Which I don’t, you know, I don’t, personally at this point in my life think that’s true. I think you have to look to the things you want to be able to do. And that is, you know, your metric of functional. Now question whether you should be doing those things. Sure. But, you know, that’s part of it. But to what degree mental health is identity, you know, that’s that’s a whole thing.

Melissa 1:03:13
But you definitely get into that, “What is normal? What can we subvert?” Like if we, if we treat our mental health and our psychiatric conditions, as you know, not things to be rejected, not things to be covered up and disposed of or cured, treated a little less, you know, as pathologies, then are we subverting? Are we succeeding at subverting? No, we’re still in conversation. We’re not, you know, I guess it doesn’t have to be subverting or not subverting right, like Lucy said earlier, but… It’s still in conversation with these things, but it’s not… You’re not successfully isolating from our modern ideas of normal mental health, whatever the hell that is.

Lucy 1:04:02
There’s a literal quote from Foucault that relates to what you just said, which is “The function of ‘to punish’ is the same as ‘to cure’ or ‘to educate’.”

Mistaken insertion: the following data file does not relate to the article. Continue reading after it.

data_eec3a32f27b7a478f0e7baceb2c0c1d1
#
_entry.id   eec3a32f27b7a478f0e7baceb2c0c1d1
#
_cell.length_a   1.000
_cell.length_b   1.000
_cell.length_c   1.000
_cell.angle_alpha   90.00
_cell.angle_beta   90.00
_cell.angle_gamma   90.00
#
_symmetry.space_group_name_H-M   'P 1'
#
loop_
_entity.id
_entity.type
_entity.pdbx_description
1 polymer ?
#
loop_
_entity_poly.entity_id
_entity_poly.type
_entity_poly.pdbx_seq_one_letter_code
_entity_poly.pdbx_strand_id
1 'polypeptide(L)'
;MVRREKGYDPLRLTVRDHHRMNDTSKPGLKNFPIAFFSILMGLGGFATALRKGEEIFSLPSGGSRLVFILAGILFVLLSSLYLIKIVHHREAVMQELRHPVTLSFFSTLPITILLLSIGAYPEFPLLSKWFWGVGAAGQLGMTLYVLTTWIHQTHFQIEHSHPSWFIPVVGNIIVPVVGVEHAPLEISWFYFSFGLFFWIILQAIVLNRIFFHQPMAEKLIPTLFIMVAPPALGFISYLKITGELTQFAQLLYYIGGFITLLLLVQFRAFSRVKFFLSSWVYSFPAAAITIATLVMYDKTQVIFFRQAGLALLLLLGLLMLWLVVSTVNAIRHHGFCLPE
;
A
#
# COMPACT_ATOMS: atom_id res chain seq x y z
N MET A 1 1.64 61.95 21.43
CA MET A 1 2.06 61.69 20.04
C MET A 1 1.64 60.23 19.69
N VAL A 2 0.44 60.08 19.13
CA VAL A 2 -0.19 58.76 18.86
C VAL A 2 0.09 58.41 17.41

Melissa 1:04:15
Mm hmm. Yep.

Jim 1:04:16
Hmm. Yeah.

Lucy 1:04:18
For the record, that wasn’t literal. That was a slight paraphrase, but it’s pretty close.

Melissa 1:04:24
How many times have you read that book?

Lucy 1:04:28
A goodly number.

Melissa 1:04:32
You know, as usual, Foucault’s pretty on point, I think.

Gregory 1:04:37
Excellent. So I hope that the the conclusion of this story is sufficiently complicated and difficult to pin down as some of the things we’ve been discussing.

Gregory 1:05:03
Next time, on Tabletop Garden: The Great Molasses Flood:

Gregory 1:05:07
Tell you what I will put that together you probably have it over to them tomorrow or so…

Lucy 1:05:12
Why not today, Jack?

Melissa 1:05:13
I’m just gonna fight dirty. Like, I’m gonna run in.

Jim 1:05:15
And I’d very much appreciate it if we not burst into flames anytime soon.

Gregory 1:05:19
So you’re just kind of standing here seething, watching this as firemen are scrambling about.

Gregory 1:05:24
The big visual that persists… It’s the shot of this molasses pouring out and staining the Boston Harbor brown.

Gregory 1:05:34
Rosette Diceless was created by Future Proof Games and can be found at Our theme song is Great Molasses Disaster by Robin Aigner and Parlor Game, available under a Creative Commons Attribution Noncommercial Sharealike 3.0 license. You can find more on Tabletop Garden at and you can support my work and get episodes early at: